You will be presented with a list of data points you need to fill in to build the URL. Once you select the appropriate fields for Address, City, and State, hit OK, and return to Browse mode, you will see a Google Map for the address of the current record. It doesn’t get much easier than that.

I love that Claris FileMaker provides such an easy way for you to get started with Google Maps, but there are probably things you’ll want to customize to make it more useful. That’s easily done by learning a little bit about the Google Maps URL.

The Google Maps URL allows you to search, get directions, display maps, and show street view panoramas without needing to access an API.

As you read through the documentation, you may notice that the URL Claris FileMaker created for you used a different format than those shown in the examples. FileMaker added the Google Maps shortcut years ago, and the URL format has changed since then. Going forward, you should use the format specified in the current Google documentation.

It’s also more common to use ‘+’ instead of commas in the URL these days, so we should update that while we are at it.

You may also have noticed that I omitted the zip code and country when I was picking fields for the URL above. Google Maps doesn’t need those, and it’s best to leave them out so you can keep your URL as short as possible.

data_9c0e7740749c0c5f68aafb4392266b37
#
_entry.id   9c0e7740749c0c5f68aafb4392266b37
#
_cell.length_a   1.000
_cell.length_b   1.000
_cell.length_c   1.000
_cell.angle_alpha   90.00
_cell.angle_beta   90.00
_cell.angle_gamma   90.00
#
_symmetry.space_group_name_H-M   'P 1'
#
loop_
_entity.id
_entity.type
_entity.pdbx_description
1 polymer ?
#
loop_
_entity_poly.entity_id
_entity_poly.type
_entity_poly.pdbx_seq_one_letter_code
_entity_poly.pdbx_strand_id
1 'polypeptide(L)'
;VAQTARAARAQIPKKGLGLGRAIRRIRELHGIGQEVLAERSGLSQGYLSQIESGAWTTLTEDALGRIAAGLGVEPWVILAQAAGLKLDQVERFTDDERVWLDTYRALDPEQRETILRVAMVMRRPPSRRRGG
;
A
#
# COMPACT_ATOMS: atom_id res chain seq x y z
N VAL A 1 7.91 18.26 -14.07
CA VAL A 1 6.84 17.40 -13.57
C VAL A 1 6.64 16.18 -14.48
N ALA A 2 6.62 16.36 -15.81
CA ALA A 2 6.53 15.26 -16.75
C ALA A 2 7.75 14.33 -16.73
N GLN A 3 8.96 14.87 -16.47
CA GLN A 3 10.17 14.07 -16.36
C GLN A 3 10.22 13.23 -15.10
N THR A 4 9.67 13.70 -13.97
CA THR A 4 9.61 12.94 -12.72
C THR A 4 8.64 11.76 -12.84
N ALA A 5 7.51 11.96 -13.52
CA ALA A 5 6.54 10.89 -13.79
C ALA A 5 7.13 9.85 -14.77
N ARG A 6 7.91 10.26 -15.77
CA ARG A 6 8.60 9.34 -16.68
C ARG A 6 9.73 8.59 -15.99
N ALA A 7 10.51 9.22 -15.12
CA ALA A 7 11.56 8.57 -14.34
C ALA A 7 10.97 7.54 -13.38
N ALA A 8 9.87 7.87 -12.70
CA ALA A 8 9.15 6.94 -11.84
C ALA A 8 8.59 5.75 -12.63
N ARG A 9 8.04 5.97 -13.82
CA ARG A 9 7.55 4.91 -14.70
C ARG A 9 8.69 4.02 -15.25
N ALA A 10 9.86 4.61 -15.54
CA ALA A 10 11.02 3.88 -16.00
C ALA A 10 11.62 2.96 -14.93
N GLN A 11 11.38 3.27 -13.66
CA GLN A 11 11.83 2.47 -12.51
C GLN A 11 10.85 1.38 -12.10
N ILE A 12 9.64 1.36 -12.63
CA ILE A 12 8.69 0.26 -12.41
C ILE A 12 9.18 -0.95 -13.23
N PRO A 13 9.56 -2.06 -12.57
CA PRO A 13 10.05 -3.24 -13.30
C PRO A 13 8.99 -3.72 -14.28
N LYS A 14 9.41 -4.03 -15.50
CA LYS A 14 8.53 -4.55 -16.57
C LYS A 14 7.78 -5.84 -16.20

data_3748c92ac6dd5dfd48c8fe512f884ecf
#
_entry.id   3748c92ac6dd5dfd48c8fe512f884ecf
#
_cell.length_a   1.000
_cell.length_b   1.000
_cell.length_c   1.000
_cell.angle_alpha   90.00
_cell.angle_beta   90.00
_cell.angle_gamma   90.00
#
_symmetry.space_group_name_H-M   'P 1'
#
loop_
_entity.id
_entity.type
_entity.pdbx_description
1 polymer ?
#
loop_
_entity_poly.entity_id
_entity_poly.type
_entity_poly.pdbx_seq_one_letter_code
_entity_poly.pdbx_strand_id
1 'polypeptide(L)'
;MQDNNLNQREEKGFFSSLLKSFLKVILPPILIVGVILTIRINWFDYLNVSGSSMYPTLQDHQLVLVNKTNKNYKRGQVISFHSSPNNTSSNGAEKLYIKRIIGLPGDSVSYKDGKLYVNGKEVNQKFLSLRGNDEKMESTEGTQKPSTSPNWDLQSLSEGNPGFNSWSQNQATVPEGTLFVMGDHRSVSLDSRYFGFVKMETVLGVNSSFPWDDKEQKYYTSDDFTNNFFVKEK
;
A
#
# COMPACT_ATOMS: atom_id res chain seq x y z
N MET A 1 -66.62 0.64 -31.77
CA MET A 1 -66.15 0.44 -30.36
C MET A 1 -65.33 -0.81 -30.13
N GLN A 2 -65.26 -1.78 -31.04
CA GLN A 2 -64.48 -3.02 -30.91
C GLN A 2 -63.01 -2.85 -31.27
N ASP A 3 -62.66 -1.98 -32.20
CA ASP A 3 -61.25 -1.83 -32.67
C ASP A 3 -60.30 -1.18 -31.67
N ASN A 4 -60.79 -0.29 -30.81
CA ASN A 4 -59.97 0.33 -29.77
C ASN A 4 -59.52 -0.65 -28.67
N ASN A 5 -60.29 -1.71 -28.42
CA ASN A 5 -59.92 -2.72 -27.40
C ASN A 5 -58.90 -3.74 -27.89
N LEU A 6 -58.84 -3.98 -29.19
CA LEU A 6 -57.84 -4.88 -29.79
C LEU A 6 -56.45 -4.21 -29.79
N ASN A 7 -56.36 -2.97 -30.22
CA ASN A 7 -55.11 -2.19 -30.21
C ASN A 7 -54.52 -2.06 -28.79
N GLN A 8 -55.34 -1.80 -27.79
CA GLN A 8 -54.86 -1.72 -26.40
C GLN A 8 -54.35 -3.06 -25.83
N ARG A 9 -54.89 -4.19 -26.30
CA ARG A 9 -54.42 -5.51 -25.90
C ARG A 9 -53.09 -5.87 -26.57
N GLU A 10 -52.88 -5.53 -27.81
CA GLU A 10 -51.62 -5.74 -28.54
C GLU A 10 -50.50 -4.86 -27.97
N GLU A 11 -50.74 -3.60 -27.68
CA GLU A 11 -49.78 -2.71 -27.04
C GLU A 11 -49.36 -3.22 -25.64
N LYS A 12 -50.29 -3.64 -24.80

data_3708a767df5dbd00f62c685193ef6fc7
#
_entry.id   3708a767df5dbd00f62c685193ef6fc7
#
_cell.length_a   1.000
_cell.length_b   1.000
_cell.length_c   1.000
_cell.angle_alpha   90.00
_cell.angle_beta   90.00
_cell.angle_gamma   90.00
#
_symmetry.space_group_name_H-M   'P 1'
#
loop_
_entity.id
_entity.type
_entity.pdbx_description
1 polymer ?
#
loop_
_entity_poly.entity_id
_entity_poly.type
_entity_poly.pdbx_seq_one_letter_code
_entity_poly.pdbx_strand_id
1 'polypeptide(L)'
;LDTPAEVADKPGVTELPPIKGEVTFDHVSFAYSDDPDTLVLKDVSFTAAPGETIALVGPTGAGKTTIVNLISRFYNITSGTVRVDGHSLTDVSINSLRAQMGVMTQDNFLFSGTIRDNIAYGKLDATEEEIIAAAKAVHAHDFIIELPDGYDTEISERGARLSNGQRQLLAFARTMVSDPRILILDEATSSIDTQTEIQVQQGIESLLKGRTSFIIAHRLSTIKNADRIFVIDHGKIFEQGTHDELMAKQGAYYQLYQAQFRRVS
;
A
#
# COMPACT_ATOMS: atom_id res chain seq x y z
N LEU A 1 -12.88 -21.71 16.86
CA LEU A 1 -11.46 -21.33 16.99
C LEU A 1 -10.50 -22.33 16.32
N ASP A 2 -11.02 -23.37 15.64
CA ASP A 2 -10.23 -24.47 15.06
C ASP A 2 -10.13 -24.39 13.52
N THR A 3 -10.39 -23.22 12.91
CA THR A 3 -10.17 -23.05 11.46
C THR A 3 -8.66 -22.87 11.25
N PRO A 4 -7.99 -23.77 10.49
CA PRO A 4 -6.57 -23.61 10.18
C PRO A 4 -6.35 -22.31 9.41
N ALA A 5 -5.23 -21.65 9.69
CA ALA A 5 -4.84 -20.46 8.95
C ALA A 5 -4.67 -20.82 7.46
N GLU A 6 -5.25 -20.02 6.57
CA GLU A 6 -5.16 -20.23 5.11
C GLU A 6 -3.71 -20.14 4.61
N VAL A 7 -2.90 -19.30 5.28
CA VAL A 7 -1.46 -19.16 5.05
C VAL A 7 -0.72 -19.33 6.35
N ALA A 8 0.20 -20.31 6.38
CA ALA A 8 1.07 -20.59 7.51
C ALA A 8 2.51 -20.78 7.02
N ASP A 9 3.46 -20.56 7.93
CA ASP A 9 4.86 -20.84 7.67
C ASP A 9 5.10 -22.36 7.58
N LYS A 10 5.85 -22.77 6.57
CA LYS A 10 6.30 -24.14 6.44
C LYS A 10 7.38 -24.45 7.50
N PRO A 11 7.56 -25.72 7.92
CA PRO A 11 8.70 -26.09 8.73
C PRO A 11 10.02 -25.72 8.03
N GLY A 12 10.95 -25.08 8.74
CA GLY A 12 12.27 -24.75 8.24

Taking these things into consideration, you should change the formula for calculating the web viewer URL in Example 1 from this:

"" & "q=" & /*Address=*/ Starbucks::Street Address & "," & /*City=*/ Starbucks::City & "," & /*State=*/ Starbucks::State_Province

To this:

"" & /*Address=*/ Starbucks::Street Address & "+" & /*City=*/ Starbucks::City & "+" & /*State=*/ Starbucks::State_Province

Example 2 – Driving Directions

Another useful thing you can do for free with the Google Maps URL is create driving directions. Let’s say that you are at your favorite Starbucks working hard on a blog post when they run out of almond milk. Obviously, you can’t work like this and you’re going to need to go to another Starbucks to finish the post. Fortunately, your database already shows other Starbucks locations in the same zip code, so it will be easy to create a script that feeds both addresses into Google Maps and gives you driving directions.